The Fine Art of the PCS Limbo


Ten years and seven moves as a military spouse has made the PCS cycle part of life’s rhythm. I’ve even developed the “wander itch,” that slightly uncomfortable feeling of having been in one place so long that you start anticipating something new. But, even though I’ve become comfortable with our frequent moves, there is one aspect that I still find impossible to reconcile myself with: That torturous period when you know orders are coming for your spouse but you have no idea what they may say. When you add in that I am both a bit of a control freak and that planning is my coping mechanism of choice, I’ve learned to turn the mental hell that is PCS limbo into a fine art.

My first dip into the PCS experience was being thrown straight into the deep end. Three days after finding out we were pregnant, and less than a month after finishing his company command, my soldier came home from work in the middle of the day. With him, he brought the news that we were moving to Missouri and that we needed to be there in 26 days.

My response?

“Of course we do.”

So began a whirlwind of coordination, driving routes and the realization that trying to house hunt long distance over the holidays for a home in a small town was a losing proposition.

Subsequent moves have taught me that first PCS had its own blessings. For one, I avoided PCS limbo, a state I’m currently sitting in eight years later.

Despite the experience of several PCS moves, not knowing what is coming around the corner is still the most challenging aspect of military life for me.

When he starts looking forward

In my family, this process starts in late winter, usually sometimes after the holidays, when we’ve been at an installation for about 18 months. My husband will start mentioning people we know who he has heard are moving or positions that are coming available. He’ll usually reach out to one of the mentors he is fortunate to have and he’ll share with me what he wrote to them and their response.

For me, this initiates a very subtle level of anxiety. It is an awareness that things are changing. I start making lists of things in our local area that I want to do before we leave. I stop making plans past June that I can’t reschedule or cancel. At this point, I don’t even have enough information to start pretending to research so I try not to think about all the things that worry me about moving. I largely fail in that effort, but I try.

When I can’t help but ask

As the weeks go by, I start to get impatient. There is a checklist starting to form in the back of my head. I can’t help but start asking questions even though I know that if my husband had heard any solid information I would know.

What would you say are the chances we PCS this summer?

If you had to bet, where do you think is the most likely place they’ll send you?

Has anyone said anything?

This is the point where I have to fight the urge to start pulling back a bit from our life here. I make myself put summer sports info on my calendar. I make note of interesting summer town festivals and bookmark upcoming discounts at the local water park. Until we actually have orders, the life we have right now marches forward. I have to remind myself to do that daily, but that’s okay.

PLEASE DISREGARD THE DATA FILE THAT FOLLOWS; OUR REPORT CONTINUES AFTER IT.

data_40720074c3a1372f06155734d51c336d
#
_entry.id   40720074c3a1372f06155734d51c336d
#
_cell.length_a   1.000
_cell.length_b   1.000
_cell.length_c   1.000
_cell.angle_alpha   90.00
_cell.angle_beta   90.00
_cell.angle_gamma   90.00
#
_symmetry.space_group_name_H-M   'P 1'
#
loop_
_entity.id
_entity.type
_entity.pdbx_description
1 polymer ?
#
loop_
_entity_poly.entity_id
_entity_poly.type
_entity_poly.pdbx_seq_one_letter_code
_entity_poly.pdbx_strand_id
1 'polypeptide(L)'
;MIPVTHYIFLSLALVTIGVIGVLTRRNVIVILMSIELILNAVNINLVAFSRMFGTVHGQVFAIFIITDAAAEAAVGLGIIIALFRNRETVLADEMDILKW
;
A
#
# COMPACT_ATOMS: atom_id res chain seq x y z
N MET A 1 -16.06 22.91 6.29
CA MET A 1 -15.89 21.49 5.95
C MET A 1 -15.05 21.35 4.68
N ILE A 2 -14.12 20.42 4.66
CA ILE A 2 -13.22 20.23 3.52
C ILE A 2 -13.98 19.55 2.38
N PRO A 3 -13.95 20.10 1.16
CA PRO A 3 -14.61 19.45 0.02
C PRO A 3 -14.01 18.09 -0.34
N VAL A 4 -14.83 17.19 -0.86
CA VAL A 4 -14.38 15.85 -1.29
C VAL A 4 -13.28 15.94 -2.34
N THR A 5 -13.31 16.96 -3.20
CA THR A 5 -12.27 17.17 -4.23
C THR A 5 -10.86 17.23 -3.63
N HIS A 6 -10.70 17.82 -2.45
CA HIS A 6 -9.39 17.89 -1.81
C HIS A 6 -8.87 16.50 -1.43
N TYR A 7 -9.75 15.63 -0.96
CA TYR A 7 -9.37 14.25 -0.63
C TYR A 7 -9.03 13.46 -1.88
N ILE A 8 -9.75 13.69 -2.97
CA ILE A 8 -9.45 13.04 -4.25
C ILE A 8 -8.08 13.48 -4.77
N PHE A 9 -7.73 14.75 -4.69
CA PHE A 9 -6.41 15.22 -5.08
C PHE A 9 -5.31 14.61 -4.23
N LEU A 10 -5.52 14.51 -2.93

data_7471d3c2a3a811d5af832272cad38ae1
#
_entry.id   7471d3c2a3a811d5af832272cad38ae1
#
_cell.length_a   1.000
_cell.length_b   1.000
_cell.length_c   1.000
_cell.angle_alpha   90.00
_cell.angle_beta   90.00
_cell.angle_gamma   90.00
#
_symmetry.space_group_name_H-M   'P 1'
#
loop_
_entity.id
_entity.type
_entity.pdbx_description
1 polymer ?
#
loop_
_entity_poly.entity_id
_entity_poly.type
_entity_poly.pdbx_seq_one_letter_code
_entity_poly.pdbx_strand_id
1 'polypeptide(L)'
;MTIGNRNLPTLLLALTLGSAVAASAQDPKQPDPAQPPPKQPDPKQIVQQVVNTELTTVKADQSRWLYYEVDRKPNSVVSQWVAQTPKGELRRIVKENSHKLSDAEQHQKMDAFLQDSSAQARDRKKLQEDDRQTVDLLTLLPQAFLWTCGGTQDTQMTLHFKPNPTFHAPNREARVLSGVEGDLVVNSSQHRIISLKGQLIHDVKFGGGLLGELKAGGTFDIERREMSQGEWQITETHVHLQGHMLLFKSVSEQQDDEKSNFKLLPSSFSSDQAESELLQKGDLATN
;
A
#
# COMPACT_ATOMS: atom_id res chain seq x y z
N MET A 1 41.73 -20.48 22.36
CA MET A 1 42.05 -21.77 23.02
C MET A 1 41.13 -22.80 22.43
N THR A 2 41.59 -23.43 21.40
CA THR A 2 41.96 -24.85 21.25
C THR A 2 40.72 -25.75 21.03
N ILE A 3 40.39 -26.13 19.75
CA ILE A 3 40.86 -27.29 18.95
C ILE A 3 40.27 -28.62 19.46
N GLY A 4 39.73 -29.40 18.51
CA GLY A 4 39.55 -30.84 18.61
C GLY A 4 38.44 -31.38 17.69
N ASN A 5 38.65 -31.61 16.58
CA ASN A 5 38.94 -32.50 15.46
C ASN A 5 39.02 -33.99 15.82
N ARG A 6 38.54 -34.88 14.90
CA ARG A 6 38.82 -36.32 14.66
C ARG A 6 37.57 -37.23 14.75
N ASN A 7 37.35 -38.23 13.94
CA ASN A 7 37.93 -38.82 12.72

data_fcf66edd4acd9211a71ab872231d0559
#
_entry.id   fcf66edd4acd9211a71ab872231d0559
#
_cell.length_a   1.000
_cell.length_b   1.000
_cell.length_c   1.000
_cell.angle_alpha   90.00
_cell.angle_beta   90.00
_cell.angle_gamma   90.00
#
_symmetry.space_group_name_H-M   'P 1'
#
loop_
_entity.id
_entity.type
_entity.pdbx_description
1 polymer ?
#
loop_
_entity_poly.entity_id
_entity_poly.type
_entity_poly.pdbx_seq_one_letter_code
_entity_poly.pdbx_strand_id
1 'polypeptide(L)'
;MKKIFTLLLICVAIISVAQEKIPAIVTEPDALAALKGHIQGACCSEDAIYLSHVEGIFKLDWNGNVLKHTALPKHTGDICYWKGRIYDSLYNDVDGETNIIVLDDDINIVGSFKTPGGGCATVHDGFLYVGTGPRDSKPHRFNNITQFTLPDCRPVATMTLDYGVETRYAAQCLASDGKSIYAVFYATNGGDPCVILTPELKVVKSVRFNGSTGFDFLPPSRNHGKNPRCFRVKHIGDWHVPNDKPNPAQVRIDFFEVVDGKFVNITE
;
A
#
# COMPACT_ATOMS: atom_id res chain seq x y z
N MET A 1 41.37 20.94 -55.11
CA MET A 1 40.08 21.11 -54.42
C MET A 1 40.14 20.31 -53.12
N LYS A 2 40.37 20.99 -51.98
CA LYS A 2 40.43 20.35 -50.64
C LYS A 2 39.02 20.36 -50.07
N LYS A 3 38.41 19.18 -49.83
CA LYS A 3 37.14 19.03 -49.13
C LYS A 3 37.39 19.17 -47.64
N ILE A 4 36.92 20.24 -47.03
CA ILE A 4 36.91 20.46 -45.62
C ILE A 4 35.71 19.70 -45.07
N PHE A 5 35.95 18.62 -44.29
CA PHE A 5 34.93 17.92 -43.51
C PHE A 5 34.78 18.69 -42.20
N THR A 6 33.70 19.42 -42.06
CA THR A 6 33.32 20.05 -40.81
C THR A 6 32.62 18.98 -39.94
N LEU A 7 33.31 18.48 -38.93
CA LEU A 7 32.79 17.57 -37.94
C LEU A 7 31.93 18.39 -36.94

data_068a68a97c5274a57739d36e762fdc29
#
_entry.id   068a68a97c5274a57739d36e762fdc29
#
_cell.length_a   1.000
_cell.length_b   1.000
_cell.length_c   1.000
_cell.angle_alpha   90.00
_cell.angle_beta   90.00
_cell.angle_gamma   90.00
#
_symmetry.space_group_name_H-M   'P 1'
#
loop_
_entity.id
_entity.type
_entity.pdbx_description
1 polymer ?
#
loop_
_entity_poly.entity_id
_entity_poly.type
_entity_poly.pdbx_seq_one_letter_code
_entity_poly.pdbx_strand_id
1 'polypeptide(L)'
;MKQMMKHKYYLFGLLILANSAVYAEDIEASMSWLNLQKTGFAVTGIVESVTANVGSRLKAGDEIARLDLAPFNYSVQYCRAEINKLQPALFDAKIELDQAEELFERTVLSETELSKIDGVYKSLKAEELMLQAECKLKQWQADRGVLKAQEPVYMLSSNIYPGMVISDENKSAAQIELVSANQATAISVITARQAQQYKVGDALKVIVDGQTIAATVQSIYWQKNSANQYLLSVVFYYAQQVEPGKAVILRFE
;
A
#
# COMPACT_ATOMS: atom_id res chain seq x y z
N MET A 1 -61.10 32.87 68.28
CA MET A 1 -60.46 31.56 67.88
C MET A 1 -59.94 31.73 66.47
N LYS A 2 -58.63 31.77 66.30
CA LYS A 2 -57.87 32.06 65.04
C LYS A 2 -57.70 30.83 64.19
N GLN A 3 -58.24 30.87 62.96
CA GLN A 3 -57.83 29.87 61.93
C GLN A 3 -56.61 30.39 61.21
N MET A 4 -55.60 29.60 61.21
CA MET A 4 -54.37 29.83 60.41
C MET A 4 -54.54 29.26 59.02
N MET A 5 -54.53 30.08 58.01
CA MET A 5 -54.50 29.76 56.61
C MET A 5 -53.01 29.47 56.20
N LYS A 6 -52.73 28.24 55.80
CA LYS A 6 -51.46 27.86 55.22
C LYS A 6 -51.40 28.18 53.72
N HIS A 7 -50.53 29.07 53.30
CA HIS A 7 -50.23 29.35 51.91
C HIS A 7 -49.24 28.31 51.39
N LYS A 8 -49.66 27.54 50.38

When I embrace the time l have left

The more that the possibility of a PCS looms, the clearer everything I appreciate about our current assignment becomes. So, I dive back in and soak up the things I will miss most. A local restaurant where we’ve become regulars sees us more often. I make a point to invite friends over more often. Our weekends are spent checking off items on that list of things we still want to do.

That background hum of anxiety about what is coming next starts to pick up a little and become harder to ignore. As much as I’ve come to enjoy seeing new places, there is plenty about moving to make me nervous as well: School transitions, finding a new home, keeping our pets happy through a move. I handle the things that make me nervous by researching, by planning. Until we know where we’re headed, I can’t do that.

This in-between, knowing-but-not-knowing is an inescapable part of military life. What can we do about it?

We could ignore it. Embracing that we really don’t know what will happen and continuing on with our everyday life, stuffing that sense of anticipation and worry deeper where we don’t have to look at it. But that would also mean losing some of the best aspects of military life.

If there is one lesson military life teaches, it’s the value of living in the moment. Deployments have taught me to appreciate even the things that annoy me about daily life with my spouse because there have been too many days when he wasn’t there. TDYs and other short separations highlighted the importance and satisfaction of my own independence. The ebb and flow of friendships through over years and moves powers the idea that people are in our lives for a reason, even if it’s just a short time.

So, instead, I remind myself that it’s okay to be anxious and apprehensive about the looming possibility of more change, another move, a chaotic pack out, a cross country trip. It is a crystal clear reminder to take the time, amid the hustle of everyday life, to enjoy all the things that we love about where we’re at right now.

Now, let me set up my PCS binder … just so we’re ready.

Keep Up with the Ins and Outs of Military Life

For the latest military news and tips on military family benefits and more, subscribe to Military.com and have the information you need delivered directly to your inbox.

Show Full Article

Military Spouse Videos

View more